My main argument in this first half of the tale is that the situation for the Miller’s Daughter is impossible–she is passed off like a piece of property from one man (her father) to another (the king), and then threatened with death for something that she cannot possibly do.  So she makes a series of promises to Rumpelstiltskin to save her life.  I would say that qualifies as “a young person who, by pluck and luck, overcomes malign forces.”

Then we get to the second half of the tale, in which Rumpelstiltskin returns to collect his half of the deal.  Here, the Miller’s Daughter shows even more gumption. Gruber might think going back on her word makes her a liar, but I would say 1) her word was given under duress, and 2) being a liar is better than being a monster.  And again we see that she is not greedy or entitled in the least. Confronted with the idea of giving up her child, she is horrified and “beg[s] him to let her keep the child, offering him great riches in its place” (in the 1812 version), or even more poignantly in the 1857, “The queen took fright and offered the little man all the wealth of the kingdom if he would let her keep the child.” Finally, though she doesn’t do it herself, she certainly initiates the intense, kingdom-wide search for the man’s name, rather than meekly allowing him to take her child.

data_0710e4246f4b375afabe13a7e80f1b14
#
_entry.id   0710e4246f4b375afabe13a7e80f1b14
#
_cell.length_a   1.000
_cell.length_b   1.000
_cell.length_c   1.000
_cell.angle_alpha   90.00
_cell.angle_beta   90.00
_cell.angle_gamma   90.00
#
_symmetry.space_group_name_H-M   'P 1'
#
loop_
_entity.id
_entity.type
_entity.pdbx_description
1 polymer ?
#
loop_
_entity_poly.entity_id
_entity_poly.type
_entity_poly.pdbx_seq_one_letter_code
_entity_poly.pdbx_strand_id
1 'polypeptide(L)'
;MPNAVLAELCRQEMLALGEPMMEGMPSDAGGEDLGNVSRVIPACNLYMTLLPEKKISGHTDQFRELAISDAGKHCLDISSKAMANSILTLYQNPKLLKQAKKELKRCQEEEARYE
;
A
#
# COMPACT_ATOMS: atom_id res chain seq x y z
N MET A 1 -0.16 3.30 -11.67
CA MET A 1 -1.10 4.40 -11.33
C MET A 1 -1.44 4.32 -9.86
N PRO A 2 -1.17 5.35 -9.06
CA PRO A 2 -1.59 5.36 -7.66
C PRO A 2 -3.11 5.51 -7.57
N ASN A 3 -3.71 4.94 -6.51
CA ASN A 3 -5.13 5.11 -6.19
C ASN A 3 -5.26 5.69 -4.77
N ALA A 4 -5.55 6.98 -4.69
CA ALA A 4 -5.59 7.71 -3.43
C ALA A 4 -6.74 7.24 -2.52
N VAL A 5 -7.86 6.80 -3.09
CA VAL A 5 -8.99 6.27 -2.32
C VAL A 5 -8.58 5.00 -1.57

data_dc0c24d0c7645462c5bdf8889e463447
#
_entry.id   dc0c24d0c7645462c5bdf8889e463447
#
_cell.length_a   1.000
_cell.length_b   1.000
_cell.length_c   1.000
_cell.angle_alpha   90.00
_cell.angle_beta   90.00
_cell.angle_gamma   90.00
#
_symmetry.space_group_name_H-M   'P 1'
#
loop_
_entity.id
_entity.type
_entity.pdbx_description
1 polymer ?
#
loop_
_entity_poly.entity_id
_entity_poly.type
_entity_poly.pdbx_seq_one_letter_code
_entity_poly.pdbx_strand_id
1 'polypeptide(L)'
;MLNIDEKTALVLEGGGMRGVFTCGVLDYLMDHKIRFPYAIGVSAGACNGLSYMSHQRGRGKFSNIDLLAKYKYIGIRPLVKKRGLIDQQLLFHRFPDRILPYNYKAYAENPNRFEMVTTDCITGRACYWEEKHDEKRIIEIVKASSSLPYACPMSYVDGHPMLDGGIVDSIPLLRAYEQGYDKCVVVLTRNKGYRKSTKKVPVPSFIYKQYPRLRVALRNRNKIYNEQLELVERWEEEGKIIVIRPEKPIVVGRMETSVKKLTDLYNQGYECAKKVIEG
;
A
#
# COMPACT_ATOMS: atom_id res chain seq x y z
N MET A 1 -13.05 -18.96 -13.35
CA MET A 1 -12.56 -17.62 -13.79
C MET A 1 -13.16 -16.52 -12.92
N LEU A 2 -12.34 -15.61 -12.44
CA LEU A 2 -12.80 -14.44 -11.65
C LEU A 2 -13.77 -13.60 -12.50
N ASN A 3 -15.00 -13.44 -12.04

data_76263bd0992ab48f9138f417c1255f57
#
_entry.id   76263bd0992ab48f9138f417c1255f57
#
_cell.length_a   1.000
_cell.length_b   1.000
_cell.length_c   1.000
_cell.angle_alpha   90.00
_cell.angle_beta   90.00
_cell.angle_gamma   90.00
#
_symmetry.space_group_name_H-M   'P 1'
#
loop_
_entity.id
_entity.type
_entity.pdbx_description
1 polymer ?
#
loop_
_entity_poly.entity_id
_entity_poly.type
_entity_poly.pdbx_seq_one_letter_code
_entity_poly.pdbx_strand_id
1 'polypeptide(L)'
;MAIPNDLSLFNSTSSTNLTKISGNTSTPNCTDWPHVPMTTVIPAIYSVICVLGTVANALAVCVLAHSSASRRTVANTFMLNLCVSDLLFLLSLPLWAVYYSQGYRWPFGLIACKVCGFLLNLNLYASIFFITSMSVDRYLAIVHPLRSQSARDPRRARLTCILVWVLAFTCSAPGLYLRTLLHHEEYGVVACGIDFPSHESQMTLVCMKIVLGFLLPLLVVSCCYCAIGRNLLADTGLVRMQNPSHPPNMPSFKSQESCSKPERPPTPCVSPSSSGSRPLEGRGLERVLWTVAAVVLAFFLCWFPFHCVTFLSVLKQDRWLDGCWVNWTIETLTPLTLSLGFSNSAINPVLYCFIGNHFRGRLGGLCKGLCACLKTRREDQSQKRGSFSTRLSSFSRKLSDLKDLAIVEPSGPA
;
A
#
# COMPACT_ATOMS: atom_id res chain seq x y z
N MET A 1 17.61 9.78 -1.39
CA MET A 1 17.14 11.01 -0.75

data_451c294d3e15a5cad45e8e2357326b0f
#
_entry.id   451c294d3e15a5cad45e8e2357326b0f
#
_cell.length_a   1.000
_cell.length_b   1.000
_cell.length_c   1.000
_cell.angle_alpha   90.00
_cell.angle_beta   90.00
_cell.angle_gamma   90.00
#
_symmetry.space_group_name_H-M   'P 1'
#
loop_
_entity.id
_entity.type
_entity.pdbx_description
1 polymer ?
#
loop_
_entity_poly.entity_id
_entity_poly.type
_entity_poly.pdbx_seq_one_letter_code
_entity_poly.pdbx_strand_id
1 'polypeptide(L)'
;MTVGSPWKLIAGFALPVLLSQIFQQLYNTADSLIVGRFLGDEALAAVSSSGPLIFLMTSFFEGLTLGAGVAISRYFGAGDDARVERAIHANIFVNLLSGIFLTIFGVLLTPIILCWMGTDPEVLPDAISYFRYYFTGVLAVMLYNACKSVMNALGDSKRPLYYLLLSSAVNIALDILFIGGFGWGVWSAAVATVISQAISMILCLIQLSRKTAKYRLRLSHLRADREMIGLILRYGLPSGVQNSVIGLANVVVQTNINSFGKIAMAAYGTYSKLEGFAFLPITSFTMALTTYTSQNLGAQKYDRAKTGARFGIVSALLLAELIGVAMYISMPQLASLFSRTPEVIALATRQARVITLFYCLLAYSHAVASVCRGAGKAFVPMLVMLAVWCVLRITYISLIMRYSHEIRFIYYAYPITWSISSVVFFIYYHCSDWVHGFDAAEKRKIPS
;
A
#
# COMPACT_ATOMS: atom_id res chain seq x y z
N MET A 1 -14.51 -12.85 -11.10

So, again, we have a character confronted with an impossible situation who convinces the antagonist to take pity on her, then uses that small advantage to win the day.